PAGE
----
Tips and Tricks

While it can be a time-consuming process to apply for mortgage refinancing while self-employed, there are several steps you can take to help navigate the process more quickly and easily. 

  1. Get organized and keep good records. Expect to hand over lots of information. If you keep good records and know how to access them, this will make the process go smoothly. Once you get a request from your lender, acknowledge it as soon as possible and comply as quickly as possible. Ideally, you want to present as long a history of successful self-employment as possible to assure the lender of your ability to repay the money borrowed. The more thorough and detailed your records are, the better your application will look to the lender.
  2. Watch your credit. While a good score doesn’t guarantee that your application will be approved, it is a crucial component of a successful application. With a higher score, lenders tend to look at your application more favorably, so do what you can to improve your score and keep it high. The higher your credit score is, the lower your interest rate will be.
  3. Keep business expenses separate. Using your personal credit cards to charge business expenses will increase your credit utilization and can hurt your credit score. Go through the effort to open business cards for business expenses to improve your personal credit utilization and give a more truthful and accurate representation of the state of your personal finances.
  4. Keep a handle on your debt-to-income (DTI) ratio. When your DTI is low, it tells the lender that you have the money to pay back whatever you borrow. Consequently, you pose less of credit risk. If your DTI is greater than 50%, look at reducing your outstanding debts to improve your application.
  5. Expect to be Googled. Lenders want to verify the legitimacy of your business, so have a professional website or online presence that shows regular activity. This will be especially important if you are a sole proprietor, or you file your own taxes. You may have to provide additional references of people that you work with if your particular situation calls for that.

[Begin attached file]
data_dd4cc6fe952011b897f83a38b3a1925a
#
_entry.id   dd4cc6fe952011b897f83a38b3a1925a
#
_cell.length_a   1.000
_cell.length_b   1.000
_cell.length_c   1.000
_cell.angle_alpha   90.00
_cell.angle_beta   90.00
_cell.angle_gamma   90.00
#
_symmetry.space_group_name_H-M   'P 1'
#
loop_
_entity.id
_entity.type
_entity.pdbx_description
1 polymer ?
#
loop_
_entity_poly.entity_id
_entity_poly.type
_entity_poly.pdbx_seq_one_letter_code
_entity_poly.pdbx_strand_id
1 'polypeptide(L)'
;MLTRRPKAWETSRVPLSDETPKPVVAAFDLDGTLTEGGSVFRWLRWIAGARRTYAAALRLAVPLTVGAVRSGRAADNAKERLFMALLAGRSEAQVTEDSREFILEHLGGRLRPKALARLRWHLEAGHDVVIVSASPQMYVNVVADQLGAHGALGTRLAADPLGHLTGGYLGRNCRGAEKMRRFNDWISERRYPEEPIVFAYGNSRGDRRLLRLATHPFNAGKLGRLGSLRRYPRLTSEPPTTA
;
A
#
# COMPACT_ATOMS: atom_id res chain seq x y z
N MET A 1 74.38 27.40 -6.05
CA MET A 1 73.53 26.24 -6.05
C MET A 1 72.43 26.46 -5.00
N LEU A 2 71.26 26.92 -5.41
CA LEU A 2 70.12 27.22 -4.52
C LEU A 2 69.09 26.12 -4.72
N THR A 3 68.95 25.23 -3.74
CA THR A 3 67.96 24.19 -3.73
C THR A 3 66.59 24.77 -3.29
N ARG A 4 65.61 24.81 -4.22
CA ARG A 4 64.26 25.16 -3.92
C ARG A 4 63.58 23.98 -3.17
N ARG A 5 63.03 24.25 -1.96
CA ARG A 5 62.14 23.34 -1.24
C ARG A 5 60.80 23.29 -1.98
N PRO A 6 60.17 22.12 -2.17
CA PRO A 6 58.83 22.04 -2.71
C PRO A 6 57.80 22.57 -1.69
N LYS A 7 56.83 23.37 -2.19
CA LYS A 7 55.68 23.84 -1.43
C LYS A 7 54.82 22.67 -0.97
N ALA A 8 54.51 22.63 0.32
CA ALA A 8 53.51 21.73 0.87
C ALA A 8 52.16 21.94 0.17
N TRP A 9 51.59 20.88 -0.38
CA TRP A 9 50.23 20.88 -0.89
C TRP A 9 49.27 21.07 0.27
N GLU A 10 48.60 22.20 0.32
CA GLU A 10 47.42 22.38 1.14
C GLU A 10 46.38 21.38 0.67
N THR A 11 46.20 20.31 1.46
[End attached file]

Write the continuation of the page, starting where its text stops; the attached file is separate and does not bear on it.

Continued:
6. Don’t go through the application process alone. Independent tax preparers and accountants can lend additional credibility to the documents that you provide as part of your application. These documents are more valuable to the lender if they have been reviewed and processed by a licensed tax preparer or CPA instead of by yourself. It can also be helpful to have your CPA or tax preparer draft a letter on their own letterhead stating that you’ve been in business for however long and that they currently or previously managed this aspect of your business for you. You or your accountant can also prepare a detailed Profit/Loss report. Consulting with your tax preparer can help you make sure you don’t write off too much as you get ready to refinance for self-employed. If there are too many deductions on your taxes, and your income is too low, that raises red flags for lenders, and you may not qualify. Expect that if you amend your taxes to show more income, you’ll need to explain why and prove that you paid taxes on the additional income before your lender will move forward with that information. It may be worth the time and effort to do this to present yourself as a more attractive candidate. If you have them, they are an excellent resource for you to use as you put together your application. Informing these professionals that you plan to apply for mortgage refinancing will increase your chances of a successful application, too.